He seemed to spring from nowhere, but Sam Lee’s debut album Ground of Its Own was an unqualified success. Lee’s sincere, passionate and no-guitars-allowed approach to songs learned first-hand from gypsy singers saw him pick up a host of awards within the folk world, and even land a nomination for the high-profile Mercury Prize.
So, how do you follow that? Lee’s answer is to get his mates involved. His second album, The Fade in Time, is recorded in collaboration with his band of ‘Friends’ – Francesca Ter-Berg (cello), Jonah Brody (koto and ukulele), Steve Chadwick (trumpet), Josh Green (percussion), Flora Curzon (violin) and Jon Whitten (dulcimer). The group have added further depth and texture to Lee’s still-distinctive sound.
The Fade in Time is a touch funkier than its predecessor, without losing any of the first album’s finely crafted feel. Percussion plays a greater part, as is immediately evident from pulsing, exotic opener Johnny O’ the Brine, a magical hunting song augmented by brassy rasps and birdsong (the latter a recurring motif). Drums add uncertainty and mystery to Bonny Bunch of Roses, and cymbals a certain jazzy adventure to the magnificently urgent Blackbird (see video, below).
But it’s not all hands-in-the-air stuff. Airdog captures the strangely moving atmosphere of Ground of Its Own’s Tan Yard Side, but instead of a love song, it’s applied to the story of a man hunting with his dog, forcing a hare to “squeal murder”. There’s a similar peace and stillness to The Moon Shone on my Bed Last Night, the last song taught to Lee by his mentor, Stanley Robertson.
Elsewhere, the strings are exceptional – witness the tumult of Mourlough Maggie or the ebb, flow and astonishing climax of Willie-O. Lee’s voice remains wonderfully engaged: every phrase considered but not overthought, as his sensitive performance on album finale The Moss House proves. And that’s before you mention the mini choir adding a quietly beautiful outro to Lord Gregory (and a noisily beautiful one to Lovely Molly).
In between tracks, meanwhile, singers discuss and sing snatches of songs, adding context and a feeling of timelessness. It all adds up to something quite magical: familiar songs thoughtfully, wildly, lovingly arranged. If Ground of Its Own was a success, The Fade in Time deserves to go stratospheric…
Folk Witness spoke to Sam Lee about reinterpreting, workshopping and returning songs… And his favourite sandwich.
Folk Witness: The new album has ‘and Friends’ on the cover – it’s not just ‘Sam Lee’ any more! How have the Friends influenced your sound?
Sam Lee: Very much so… the Friends are the live band I’ve been working with since around the time Ground of Its Own came out, and who I have been collaborating with a lot, so many of the songs were made in workshopping the songs together.
Before you made Ground of its Own, you spent a lot of time on research: living with gypsy singers and learning songs directly – do you still do this or have these songs come from new influences and places?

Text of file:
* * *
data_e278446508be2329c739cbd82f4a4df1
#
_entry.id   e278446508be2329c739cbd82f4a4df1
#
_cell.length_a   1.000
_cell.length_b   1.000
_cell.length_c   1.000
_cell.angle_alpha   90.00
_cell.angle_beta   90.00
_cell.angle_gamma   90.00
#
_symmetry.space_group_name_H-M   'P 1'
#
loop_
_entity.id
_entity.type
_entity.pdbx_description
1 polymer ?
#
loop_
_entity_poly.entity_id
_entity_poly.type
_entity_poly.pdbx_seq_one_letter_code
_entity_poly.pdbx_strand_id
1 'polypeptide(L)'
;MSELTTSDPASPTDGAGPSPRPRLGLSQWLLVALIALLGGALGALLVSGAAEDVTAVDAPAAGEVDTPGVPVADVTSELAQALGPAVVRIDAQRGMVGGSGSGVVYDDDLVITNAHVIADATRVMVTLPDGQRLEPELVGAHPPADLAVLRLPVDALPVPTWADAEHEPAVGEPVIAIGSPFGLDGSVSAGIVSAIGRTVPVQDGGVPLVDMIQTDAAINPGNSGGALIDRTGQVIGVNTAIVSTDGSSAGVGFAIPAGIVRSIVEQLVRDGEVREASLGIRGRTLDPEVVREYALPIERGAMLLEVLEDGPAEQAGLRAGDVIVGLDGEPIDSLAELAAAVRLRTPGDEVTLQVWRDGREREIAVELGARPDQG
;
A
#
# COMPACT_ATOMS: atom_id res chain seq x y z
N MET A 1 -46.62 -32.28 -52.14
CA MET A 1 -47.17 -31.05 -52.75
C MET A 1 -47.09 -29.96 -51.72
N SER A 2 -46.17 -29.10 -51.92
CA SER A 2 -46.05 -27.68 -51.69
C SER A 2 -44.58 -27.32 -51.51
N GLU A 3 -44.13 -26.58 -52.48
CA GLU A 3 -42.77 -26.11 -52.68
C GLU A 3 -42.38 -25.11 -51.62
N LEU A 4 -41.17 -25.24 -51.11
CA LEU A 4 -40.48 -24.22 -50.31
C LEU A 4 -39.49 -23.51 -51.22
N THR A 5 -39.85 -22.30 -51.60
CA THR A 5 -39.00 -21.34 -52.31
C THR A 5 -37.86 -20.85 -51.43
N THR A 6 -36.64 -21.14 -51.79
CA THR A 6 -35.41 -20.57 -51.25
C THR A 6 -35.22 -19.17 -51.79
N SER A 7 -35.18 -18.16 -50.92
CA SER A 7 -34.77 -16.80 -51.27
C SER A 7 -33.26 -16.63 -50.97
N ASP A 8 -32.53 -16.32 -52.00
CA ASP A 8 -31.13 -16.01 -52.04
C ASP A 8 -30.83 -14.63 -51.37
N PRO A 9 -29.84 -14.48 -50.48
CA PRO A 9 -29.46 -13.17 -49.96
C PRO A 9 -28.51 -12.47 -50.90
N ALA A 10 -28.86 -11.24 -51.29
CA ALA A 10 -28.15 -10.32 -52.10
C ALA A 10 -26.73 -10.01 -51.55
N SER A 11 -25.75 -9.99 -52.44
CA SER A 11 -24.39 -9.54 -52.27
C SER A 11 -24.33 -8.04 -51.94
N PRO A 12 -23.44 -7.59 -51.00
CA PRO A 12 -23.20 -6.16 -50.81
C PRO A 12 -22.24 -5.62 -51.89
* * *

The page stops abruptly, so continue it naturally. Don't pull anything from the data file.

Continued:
Absolutely. Probably more field work has been done since the first album. As you will read in the album notes each song has a great story, passed on from the people I learned them from. Also the Songcollectors.org website is great for showing all the field work I’ve been doing in the last three years and hearing the voices and films of those I’ve been collecting from.
Given how many you must have learned, what is it about a song that makes you want to arrange and record it?
You never know, they just leak out! A song will be wonderful to sing in the old style without instruments but just doesn’t want to be with a band, other songs leap out when a sound or an instrument appears. It’s an alchemy really, and it’s unpredictable what will work and where the matching is needed until you are working with them.
How are your interpretations received by the singers you learned them from?
They love it. I have made a film that can be seen on my Pledge Music crowdfunding page where I return the song Bonny Bunch of Roses to the old gypsy lady Freda Black. It’s really emotional for her and her whole family loved it.
Was it important to you to include the voices of the people you learned the songs from? Who’s speaking at the start of Lord Gregory, for example?
Yes it’s very important. I wouldn’t have done so otherwise. They are just wonderful voices so needed hearing. The voice on Lord Gregory is Charlotte Higgins, the Scots traveller who is family to Stanley [Robertson] my teacher. It’s a 1950s recording that captures the poetic style of speaking you once heard.
Ground of its Own did really well – what effect did the Mercury nomination and all those album of the year prizes have?
The Mercury effect was amazing. It helped my career unbelievably, however all that attention for me: my rule is enjoy it, but don’t inhale! It’s been great for getting the music out there and internationally too. I have had the pleasure of playing all around the world and taking the music to all sorts of wonderful places through it.
I’ll end with the FW traditional final question. What’s your favourite sandwich?
I’m an egg and cress kinda guy.
The Fade in Time is released on March 16. See Sam Lee’s website for details